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People throughout history have experimented with methods and symbols for abbreviating spoken communications because of the need for accurate records of speeches, meetings, legal proceedings, and other events. Contemporary shorthand systems are based on the phonetic principle of using a symbol to represent a sound. Stenographers use a special keyboard called a steno keyboard or shorthand machine to "write" what they hear as they hear it.

Shorthand began to be applied to business communications with the invention of the typewriter. The stenotype, the first machine that could print shorthand characters, was invented by an American stenographer and court reporter named Ward Stone Ireland around 1906. Unlike a traditional typewriter keyboard, the steno keyboard allows more than one key to be pressed at a time. The basic concept behind machine shorthand is phonetic, where combinations of keys represent sounds, but the actual theory used is much more complex than straight phonetics.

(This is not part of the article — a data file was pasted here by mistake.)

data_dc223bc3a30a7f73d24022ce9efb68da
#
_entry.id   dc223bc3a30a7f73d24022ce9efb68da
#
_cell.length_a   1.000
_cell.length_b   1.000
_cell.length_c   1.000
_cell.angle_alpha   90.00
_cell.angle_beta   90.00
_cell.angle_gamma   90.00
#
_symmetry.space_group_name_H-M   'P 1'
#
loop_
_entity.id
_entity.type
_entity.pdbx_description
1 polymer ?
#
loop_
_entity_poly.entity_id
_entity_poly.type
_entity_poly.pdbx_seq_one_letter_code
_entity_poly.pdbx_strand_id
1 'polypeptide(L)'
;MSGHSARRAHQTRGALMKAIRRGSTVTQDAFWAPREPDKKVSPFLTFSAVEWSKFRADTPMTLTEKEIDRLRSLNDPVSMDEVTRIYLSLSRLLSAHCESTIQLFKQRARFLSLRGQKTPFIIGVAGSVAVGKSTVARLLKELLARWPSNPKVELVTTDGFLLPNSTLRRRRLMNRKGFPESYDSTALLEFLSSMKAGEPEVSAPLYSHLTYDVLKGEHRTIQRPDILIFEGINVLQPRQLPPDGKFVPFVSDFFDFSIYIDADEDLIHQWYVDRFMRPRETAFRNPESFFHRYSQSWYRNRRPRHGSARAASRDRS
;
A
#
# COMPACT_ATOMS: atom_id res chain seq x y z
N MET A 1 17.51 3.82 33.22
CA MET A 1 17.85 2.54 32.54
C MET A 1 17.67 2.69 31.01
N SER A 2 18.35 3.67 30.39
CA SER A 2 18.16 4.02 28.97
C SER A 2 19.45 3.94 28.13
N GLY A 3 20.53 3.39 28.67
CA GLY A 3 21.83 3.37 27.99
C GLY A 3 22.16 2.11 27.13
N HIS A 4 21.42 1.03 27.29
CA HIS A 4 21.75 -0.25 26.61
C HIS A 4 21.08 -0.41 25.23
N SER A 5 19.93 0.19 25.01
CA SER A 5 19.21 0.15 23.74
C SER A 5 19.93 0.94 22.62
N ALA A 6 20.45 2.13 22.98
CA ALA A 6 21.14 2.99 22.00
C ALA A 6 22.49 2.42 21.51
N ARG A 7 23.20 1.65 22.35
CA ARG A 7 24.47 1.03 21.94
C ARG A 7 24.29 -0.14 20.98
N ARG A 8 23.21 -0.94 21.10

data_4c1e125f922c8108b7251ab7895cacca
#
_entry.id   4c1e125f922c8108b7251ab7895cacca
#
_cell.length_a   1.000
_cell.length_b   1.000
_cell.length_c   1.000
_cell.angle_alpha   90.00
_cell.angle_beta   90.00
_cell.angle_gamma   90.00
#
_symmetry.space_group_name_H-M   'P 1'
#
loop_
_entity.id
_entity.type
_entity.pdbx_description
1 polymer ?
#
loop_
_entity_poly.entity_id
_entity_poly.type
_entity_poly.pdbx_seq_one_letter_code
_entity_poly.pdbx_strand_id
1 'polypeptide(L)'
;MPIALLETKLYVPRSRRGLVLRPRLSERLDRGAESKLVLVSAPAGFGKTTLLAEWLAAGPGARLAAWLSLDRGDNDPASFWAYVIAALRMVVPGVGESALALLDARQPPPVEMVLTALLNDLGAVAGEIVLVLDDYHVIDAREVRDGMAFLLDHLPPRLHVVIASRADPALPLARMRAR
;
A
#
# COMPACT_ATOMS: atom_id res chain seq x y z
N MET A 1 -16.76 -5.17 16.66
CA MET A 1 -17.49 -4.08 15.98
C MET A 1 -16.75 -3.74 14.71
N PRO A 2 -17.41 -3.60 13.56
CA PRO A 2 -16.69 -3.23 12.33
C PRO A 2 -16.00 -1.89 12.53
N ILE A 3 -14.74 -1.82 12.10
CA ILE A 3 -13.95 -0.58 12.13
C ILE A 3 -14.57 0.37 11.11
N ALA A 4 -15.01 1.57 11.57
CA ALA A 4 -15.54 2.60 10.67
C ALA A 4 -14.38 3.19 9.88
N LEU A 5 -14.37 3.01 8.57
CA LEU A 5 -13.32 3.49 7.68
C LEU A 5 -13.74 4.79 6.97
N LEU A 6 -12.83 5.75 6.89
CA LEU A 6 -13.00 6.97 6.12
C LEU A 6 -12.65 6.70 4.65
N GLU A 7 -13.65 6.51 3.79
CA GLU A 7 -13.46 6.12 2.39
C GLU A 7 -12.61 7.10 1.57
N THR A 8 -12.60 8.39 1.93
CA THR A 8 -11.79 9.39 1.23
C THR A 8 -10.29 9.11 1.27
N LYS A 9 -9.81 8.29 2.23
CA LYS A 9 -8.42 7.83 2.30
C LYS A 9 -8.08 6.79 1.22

Today, stenographers, in addition to using stenotype machines, use Dictaphones or computer-based systems to transcribe reports, letters, and official records of meetings or other events. Their careful and accurate work is essential to the proper functioning of various organizations of law, business, and government.

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